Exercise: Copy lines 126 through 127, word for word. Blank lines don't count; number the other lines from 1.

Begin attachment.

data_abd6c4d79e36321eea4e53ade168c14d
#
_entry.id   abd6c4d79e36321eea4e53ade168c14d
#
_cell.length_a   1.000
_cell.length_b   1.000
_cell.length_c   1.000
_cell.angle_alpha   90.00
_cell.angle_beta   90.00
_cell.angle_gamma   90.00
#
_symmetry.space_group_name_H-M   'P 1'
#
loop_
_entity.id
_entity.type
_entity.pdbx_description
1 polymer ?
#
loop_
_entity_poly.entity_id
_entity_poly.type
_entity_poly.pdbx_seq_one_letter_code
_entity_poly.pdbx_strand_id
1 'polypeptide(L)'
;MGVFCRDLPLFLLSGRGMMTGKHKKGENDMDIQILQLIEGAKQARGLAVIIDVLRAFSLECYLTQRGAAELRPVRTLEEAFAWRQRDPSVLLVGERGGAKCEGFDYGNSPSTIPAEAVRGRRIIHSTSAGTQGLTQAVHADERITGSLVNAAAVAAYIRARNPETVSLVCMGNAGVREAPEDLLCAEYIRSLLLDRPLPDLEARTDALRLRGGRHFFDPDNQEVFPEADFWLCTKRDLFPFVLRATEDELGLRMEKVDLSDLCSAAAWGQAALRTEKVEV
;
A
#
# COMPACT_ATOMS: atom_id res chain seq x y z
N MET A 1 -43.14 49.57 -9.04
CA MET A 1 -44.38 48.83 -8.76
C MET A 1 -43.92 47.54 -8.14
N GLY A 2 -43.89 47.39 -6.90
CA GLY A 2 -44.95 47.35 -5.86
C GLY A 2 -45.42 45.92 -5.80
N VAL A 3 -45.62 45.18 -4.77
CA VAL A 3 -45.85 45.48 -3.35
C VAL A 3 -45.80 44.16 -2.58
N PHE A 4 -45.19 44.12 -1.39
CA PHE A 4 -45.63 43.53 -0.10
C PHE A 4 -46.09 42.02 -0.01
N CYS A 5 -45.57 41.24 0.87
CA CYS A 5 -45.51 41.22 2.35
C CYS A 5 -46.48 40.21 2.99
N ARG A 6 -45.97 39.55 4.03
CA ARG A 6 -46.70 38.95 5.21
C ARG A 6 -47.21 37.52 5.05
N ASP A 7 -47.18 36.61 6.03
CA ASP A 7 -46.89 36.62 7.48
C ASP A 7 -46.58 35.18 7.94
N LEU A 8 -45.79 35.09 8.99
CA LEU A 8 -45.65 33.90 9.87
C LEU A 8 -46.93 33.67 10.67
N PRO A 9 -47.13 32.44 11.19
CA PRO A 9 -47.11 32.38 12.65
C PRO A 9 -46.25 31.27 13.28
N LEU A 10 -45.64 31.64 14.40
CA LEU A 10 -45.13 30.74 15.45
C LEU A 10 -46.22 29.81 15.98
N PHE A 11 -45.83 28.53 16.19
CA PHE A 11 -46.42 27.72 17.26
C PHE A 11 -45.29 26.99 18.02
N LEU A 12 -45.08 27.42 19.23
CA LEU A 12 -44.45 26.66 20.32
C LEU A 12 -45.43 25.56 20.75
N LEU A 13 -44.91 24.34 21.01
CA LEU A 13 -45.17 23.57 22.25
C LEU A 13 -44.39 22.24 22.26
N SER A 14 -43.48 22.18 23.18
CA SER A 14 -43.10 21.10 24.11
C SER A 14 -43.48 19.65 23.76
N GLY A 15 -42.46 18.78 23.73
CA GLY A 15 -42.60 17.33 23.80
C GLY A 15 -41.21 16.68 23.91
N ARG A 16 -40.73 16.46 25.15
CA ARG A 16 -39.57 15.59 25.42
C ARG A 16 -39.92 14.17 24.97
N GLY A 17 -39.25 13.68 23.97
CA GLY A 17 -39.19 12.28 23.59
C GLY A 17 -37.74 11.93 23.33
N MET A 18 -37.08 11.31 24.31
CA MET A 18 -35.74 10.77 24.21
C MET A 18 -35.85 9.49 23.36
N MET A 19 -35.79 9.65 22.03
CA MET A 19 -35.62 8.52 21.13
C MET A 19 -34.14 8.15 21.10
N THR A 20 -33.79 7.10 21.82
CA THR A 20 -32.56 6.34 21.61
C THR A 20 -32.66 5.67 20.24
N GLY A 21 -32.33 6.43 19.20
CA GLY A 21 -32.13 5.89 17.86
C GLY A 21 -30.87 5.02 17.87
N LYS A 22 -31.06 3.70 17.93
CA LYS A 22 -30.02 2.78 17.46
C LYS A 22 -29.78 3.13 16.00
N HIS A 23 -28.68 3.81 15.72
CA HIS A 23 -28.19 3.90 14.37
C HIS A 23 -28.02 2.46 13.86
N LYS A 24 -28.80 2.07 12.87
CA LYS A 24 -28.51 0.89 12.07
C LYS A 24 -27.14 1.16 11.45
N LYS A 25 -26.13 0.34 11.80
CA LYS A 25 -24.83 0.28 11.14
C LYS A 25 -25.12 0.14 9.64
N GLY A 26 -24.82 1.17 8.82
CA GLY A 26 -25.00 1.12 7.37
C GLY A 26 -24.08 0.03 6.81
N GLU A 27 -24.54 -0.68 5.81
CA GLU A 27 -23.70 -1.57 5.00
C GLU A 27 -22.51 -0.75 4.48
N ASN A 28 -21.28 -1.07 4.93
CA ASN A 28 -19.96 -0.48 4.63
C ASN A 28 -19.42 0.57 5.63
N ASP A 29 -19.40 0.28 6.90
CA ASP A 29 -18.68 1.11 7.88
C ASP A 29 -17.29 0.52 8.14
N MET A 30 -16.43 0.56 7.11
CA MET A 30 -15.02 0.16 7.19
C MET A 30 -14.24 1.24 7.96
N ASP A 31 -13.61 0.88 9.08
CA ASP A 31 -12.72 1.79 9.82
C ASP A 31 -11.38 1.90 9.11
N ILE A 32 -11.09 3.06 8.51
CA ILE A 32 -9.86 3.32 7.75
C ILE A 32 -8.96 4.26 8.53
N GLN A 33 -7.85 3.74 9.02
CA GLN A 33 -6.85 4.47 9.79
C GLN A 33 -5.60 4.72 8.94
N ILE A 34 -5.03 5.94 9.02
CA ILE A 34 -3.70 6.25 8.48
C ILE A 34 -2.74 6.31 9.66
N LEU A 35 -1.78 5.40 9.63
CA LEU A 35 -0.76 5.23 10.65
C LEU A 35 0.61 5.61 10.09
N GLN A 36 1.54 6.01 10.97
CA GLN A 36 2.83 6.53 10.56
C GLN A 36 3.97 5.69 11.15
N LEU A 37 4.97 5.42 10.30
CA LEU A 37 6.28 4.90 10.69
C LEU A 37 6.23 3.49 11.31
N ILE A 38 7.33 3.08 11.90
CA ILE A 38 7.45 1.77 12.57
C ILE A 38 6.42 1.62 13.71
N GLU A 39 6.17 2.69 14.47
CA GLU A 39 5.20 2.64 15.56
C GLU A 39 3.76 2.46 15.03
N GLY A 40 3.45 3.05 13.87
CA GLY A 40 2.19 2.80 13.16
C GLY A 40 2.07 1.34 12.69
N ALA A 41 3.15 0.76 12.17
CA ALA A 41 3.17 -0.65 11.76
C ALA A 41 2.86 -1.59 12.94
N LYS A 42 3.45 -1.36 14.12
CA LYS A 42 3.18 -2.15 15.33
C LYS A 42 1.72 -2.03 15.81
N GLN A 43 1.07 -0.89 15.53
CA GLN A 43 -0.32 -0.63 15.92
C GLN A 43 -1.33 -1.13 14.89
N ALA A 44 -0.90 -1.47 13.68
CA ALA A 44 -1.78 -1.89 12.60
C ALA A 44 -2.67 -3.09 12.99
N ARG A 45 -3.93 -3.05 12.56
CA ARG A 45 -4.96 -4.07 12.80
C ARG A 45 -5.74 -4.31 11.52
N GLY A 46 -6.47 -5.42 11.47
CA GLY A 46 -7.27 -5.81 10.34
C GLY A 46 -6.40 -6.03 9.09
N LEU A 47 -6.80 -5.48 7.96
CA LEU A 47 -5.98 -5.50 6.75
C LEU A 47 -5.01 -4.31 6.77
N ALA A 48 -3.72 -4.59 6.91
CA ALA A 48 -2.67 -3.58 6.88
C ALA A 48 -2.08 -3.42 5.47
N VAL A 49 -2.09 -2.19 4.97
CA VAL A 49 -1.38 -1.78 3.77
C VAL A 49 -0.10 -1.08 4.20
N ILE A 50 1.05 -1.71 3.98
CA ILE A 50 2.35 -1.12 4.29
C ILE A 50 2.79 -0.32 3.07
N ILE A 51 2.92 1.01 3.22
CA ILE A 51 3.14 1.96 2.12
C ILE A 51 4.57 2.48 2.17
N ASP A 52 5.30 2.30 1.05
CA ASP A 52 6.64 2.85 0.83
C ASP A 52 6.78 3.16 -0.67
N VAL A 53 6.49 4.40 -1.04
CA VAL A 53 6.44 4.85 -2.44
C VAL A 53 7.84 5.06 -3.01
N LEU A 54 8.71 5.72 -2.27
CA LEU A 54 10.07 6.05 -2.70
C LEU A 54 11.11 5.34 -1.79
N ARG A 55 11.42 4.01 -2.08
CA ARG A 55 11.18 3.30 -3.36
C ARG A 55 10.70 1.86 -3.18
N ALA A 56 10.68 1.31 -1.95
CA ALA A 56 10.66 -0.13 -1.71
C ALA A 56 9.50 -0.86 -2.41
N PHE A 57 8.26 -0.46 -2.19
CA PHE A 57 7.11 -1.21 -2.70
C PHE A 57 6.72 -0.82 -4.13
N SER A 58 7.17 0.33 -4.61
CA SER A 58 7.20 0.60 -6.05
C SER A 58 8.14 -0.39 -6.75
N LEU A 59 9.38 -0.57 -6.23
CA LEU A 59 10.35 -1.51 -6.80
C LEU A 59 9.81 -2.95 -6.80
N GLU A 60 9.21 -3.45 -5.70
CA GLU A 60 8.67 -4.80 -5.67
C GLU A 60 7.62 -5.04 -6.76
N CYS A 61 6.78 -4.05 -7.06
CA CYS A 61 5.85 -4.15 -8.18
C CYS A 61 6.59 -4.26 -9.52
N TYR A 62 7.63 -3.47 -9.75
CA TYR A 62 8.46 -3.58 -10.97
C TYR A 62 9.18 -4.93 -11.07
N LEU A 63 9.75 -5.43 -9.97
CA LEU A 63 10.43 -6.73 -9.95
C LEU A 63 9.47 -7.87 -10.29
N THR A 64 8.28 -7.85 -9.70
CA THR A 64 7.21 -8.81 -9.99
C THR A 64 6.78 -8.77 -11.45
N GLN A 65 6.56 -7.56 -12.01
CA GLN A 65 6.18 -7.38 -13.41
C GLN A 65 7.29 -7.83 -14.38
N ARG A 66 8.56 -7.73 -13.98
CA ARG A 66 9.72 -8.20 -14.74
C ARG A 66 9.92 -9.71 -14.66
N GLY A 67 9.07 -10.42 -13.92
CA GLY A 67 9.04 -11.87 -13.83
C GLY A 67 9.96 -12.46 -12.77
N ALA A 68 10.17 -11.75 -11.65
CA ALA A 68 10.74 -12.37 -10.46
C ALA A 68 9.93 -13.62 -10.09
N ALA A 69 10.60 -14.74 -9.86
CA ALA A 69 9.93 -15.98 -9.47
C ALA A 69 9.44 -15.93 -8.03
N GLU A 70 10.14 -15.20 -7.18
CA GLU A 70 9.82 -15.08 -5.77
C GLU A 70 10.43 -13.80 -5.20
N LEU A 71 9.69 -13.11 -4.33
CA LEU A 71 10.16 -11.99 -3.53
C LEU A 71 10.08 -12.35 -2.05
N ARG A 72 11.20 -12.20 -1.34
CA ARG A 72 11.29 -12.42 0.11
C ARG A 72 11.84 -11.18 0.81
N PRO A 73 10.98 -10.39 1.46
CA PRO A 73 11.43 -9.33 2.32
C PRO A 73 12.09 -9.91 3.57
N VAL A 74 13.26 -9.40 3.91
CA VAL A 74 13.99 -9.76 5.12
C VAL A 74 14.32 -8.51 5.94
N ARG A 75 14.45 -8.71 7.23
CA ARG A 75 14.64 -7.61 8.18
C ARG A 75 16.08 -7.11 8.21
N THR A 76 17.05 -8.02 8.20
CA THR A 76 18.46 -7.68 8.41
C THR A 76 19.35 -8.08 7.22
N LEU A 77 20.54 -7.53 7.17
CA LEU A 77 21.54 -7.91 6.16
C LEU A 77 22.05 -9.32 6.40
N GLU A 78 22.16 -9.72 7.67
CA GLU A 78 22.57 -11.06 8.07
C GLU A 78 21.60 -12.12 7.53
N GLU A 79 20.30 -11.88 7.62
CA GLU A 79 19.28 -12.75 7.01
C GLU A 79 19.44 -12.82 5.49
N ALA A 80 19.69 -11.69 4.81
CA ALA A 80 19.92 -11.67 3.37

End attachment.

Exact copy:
C ILE A 32 -8.96 4.26 8.53
N GLN A 33 -7.85 3.74 9.02